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Posted 15/05/2017 - 17:29 Link
intresting article by david healey comming out in the next issue of AP (that is unless you have it deliverd direct as i have mine already)

that there is a high intrest in god quality film cameras and not by the people you would think of ie us old fuddy duddys that grew up with film but the young whipper snappers lol

and he has suggested that if one off the camera companys had the balls to produce somthing off the k1 quality in 35mm slr that takes all the lens that are avalible they could make a killing

so is film on the way back what do you think
Posted 15/05/2017 - 17:54 Link
Film is doing very well, but as a minority interest. It will never reclaim its crown as the medium of choice as the digital revolution has swept that away.

It's an interesting and slightly expensive way to go as things stand now. I wouldn't go back to film, it no longer fits in with what I need.
Best regards, John
Posted 15/05/2017 - 17:58 Link
The thing with film cameras is that it's not the plastic AF ones people want but the older metal ones that look like proper cameras. A few years ago several young & trendy fashion brands were using manual focus cameras in advertising: link

Lomography revived film to an extent - but caused great disappointment when the hipsters realised that a K1000 can turn out high quality, sharp and correctly exposed photos instead of the washed out, out of focus and light leaking images they thought were cool.

The reality though is that it will be a fad - it's not like a vinyl record that you can keep playing - once the film & processing costs bite (and they're higher than ever) - it is likely to be a short run thing.

That said - I work in a very hi-tech office with lots of young people. They're all drooling over the latest CaNikon 'super-high-ISO' body until I break out my P67 "Wow!!! Does it do HD?"...
Posted 15/05/2017 - 22:45 Link
There's so many used film cameras around with many in excellent condition and for sale at bargain prices, would anyone pay the cost of a brand new one? However, apparently, there are still some one can buy:
and on a similar theme:
The SLR featured (not a Pentax) is roughly the same price as a K-1, yet a second hand Pentax can be purchased for a tenth that or less.
Perhaps the AP article writer needs to research the market more closely where he would find what he proposes is already available (but for how much longer.) I don't think the company who make that film SLR (whose name begins with N) is really making a killing with it!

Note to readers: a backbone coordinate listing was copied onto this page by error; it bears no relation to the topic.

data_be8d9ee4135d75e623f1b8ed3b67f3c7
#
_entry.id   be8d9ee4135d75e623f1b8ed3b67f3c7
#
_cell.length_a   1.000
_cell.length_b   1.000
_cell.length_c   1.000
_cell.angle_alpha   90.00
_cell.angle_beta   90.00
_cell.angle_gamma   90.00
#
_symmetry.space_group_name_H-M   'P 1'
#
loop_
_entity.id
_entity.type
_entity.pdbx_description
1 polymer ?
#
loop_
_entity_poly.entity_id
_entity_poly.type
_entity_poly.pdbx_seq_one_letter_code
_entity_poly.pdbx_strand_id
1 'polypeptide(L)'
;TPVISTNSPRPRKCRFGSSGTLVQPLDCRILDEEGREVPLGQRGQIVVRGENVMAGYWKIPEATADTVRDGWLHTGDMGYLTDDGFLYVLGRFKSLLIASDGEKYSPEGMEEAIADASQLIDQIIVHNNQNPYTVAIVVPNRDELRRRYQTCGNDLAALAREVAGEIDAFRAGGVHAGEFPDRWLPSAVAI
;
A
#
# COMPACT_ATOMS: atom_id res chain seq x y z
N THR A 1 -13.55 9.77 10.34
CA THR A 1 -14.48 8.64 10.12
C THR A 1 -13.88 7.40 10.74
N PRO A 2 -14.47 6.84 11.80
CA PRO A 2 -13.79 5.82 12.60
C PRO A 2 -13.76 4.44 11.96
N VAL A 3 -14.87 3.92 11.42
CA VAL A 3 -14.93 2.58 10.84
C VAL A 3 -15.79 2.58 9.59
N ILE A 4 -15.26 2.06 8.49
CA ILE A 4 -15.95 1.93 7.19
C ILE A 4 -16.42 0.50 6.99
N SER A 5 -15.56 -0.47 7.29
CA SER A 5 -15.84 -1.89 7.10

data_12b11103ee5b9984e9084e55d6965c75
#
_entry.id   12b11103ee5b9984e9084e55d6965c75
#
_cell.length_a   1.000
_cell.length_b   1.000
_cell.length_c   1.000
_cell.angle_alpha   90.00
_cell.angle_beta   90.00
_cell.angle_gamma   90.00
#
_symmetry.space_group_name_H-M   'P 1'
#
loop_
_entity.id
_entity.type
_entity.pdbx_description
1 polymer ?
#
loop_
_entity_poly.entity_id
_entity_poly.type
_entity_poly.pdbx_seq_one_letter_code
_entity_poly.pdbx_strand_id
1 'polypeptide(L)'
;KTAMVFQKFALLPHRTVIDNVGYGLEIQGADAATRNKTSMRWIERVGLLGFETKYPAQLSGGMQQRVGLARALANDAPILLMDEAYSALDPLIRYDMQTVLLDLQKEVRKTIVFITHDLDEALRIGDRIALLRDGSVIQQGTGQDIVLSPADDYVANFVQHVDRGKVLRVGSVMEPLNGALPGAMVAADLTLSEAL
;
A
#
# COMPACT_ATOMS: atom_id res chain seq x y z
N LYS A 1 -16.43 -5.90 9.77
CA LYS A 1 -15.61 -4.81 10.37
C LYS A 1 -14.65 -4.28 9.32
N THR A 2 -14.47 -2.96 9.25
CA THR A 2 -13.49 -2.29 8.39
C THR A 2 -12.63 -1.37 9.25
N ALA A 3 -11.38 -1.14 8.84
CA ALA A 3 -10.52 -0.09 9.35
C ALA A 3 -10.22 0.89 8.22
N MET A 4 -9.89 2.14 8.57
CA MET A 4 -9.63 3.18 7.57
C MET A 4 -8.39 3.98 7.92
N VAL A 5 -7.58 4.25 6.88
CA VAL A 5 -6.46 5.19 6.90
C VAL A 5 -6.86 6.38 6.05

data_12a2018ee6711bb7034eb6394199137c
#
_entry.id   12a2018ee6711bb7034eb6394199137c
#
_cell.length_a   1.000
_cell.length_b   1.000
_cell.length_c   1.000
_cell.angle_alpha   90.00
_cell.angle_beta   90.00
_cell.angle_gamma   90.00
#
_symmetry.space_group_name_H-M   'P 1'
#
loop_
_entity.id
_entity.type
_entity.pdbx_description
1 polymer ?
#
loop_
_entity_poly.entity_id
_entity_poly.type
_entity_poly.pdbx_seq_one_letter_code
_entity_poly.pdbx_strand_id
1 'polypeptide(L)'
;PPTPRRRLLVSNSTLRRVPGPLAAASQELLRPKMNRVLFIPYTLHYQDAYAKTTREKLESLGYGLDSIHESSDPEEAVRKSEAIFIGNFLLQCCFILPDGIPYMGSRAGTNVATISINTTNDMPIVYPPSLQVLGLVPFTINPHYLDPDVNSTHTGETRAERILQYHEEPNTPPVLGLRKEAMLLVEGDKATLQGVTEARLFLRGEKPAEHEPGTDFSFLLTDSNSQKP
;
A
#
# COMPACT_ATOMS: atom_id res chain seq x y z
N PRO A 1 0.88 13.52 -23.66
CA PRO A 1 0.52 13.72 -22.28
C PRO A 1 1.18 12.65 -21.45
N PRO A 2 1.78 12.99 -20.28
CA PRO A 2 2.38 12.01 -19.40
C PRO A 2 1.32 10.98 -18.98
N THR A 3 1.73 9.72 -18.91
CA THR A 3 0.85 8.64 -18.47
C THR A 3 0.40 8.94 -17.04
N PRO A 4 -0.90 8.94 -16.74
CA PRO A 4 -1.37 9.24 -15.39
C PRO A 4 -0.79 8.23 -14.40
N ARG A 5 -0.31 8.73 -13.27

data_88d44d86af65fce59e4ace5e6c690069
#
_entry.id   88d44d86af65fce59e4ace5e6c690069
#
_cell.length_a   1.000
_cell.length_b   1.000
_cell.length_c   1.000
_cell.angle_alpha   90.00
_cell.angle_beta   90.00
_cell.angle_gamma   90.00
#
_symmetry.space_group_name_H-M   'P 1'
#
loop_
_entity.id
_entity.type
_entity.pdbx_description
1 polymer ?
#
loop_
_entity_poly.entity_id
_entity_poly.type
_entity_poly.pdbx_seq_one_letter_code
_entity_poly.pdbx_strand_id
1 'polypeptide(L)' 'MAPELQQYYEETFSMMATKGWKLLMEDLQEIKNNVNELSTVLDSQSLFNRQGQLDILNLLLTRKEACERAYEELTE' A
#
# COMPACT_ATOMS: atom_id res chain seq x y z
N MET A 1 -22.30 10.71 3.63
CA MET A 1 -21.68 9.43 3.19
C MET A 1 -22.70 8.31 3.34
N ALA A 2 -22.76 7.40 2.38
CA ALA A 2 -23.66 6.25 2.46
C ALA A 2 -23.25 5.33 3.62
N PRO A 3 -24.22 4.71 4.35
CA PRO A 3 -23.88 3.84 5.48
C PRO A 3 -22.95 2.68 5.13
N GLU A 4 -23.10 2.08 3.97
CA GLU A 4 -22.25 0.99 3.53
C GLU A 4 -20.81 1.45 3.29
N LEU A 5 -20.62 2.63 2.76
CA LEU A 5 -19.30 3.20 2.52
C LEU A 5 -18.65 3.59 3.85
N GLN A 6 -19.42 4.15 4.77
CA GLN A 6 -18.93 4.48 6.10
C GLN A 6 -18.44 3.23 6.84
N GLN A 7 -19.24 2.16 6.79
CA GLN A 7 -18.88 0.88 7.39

John K
Edited by JAK: 15/05/2017 - 22:55
Posted 15/05/2017 - 23:44 Link
long live film!!!

when you shoot it long enough you will struggle to lift a dslr

a little scan just done in the last few minutes
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Posted 16/05/2017 - 07:55 Link
I shoot film and enjoy it very much, despite it being harder work than digital. I don't agree that the return of film will be short-lived - after the dip people are realising that it can yield very different results from digital, especially when compared to the horribly cranked saturation and contrast average digital photo.

Film has a different look, a different film and is vastly more enjoyable to shoot than digital is. I think it will be around for quite a while yet.

PS - I am quite young (36) but not a hipster, so I regard myself as part of the demographic group that is bringing film back.
Pentax hybrid user - Digital K3, film 645 and 35mm SLR and Pentax (&other) lenses adapted to Fuji X and Panasonic L digital
Fan of DA limited and old manual lenses
Posted 16/05/2017 - 15:25 Link
PS - I am quite young (36) but not a hipster, so I regard myself as part of the demographic group that is bringing film back.[/quote]

so the Q is if pentax/ricoh bought out a new film camera

that took all the new lenses as well as the old
would you be intrested in buying one
Edited by stu62: 16/05/2017 - 15:27
Posted 16/05/2017 - 22:42 Link
Unlikely - I have enough film bodies and old lenses and it would have to be very special to trump my LX & P6x7. Since buying the P6x7 I basically stopped shooting my K-5 & 35mm bodies (apart from my LX).

The trouble is it would cost as much as (or more than) a DSLR and requires a thriving film sales & processing infrastructure. DSLRs use lots of hi-tech expensive components - but these mostly come ready assembled ready to be installed in the body (granted that has to be precise - but so do film cameras). Film cameras on the other hand required lots of individual, complex mechanical components to be built into the body equally precisely (film transport mechanisms are enormously complicated - and they're the easy bit). The cost of labour to make them well would be dis-proportionate.

The Nikon FM10 (all manual SLR) is on sale in B&H for $520 (over 400) with a 35-70 kit zoom, this is little more advanced than a K1000 and rumoured to be built by Cosina. To use modern (SDM) lenses you'd need a whole lot more automation.

Of course, if it was a Z-1 inside a magnesium body, using the battery out of a K-5 that could drive the PZ contacts to provide SDM with film rebate exposure recording... I could be persuaded ...

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